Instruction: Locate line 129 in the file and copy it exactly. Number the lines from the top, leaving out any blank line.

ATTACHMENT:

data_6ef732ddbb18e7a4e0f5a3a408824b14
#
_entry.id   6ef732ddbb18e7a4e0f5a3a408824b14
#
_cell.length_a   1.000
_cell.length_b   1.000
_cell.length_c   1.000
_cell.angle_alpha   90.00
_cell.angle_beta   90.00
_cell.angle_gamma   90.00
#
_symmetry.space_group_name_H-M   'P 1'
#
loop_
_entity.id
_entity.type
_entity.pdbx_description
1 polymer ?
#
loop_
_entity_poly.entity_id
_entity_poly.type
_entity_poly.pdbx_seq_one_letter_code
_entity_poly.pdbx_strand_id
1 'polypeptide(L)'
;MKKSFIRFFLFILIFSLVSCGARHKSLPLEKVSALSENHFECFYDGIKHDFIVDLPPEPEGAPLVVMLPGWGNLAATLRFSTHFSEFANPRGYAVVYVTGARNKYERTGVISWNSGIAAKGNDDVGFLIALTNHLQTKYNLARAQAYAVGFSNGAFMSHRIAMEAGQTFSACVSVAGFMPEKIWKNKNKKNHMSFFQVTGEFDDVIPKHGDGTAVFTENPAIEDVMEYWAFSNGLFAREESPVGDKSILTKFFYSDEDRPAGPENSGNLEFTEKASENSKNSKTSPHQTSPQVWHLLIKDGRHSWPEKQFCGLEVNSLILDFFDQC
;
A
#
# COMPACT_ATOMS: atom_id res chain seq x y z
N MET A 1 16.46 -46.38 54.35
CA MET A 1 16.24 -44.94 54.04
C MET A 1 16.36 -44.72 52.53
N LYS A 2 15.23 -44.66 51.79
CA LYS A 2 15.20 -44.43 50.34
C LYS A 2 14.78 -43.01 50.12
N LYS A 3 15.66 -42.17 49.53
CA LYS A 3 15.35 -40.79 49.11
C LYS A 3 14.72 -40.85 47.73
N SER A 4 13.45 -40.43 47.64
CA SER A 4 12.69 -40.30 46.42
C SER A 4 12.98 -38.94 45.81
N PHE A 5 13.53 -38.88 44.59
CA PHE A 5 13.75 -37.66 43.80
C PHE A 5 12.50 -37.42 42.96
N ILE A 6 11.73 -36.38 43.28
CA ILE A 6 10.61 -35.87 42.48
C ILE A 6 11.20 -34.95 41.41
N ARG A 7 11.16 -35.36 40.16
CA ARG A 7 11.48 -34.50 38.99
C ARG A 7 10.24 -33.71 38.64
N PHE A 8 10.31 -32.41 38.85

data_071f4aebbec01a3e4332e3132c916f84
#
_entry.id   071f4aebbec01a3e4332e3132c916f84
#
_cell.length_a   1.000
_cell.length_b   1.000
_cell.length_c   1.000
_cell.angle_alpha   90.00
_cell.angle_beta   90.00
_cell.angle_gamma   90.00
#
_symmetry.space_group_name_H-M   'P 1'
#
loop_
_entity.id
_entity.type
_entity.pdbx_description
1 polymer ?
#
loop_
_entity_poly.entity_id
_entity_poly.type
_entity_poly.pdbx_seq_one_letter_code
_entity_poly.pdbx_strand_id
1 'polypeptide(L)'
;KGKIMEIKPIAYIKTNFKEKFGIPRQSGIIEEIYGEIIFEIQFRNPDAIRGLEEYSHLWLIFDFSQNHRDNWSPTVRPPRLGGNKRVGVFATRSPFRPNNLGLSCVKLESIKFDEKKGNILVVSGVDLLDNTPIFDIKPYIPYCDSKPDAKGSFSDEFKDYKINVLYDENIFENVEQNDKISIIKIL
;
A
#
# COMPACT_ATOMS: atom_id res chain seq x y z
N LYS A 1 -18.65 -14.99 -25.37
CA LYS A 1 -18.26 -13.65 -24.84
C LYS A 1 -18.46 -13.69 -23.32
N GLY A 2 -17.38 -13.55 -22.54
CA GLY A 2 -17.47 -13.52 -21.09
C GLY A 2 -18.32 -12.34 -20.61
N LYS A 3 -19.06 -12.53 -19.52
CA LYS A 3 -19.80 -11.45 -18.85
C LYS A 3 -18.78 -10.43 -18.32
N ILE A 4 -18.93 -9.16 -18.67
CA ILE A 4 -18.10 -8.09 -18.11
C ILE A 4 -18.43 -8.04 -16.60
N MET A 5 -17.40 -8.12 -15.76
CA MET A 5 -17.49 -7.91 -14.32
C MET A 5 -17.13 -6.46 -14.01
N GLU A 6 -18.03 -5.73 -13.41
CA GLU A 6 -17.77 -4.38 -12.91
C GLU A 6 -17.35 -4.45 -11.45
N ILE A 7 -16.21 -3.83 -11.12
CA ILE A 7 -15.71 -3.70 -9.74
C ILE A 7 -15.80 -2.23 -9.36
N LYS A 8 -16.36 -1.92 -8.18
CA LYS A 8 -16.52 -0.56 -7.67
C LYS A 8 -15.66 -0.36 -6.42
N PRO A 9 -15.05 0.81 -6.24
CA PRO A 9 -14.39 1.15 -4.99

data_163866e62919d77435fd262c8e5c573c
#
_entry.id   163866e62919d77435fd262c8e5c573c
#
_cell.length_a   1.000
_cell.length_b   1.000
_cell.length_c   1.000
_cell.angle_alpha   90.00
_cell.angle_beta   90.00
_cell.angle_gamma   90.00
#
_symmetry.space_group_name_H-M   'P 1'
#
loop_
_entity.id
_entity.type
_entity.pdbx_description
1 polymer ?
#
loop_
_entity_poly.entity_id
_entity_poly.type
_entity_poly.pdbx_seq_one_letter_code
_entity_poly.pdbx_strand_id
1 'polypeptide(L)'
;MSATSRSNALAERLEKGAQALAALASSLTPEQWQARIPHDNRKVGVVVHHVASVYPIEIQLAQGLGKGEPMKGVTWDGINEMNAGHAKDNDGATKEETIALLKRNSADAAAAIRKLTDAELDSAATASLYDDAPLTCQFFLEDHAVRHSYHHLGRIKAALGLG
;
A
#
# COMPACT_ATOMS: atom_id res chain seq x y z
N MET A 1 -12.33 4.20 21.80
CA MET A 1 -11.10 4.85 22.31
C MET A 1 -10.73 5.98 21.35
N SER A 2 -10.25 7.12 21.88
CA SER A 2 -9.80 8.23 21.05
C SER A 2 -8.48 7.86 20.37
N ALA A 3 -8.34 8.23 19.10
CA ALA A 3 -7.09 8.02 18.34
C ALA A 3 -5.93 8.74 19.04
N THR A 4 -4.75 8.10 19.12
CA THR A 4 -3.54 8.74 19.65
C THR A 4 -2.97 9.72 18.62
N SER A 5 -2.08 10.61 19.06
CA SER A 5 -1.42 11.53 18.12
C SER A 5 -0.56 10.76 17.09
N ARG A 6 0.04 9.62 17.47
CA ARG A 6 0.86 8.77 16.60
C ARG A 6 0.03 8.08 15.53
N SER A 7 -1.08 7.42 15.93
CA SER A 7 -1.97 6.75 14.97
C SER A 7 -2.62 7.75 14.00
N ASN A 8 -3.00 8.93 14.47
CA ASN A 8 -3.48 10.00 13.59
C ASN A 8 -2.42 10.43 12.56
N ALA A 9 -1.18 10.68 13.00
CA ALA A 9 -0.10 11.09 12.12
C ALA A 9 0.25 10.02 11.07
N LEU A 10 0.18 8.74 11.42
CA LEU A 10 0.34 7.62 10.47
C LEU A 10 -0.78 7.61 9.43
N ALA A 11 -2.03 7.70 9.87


_entity_poly.entity_id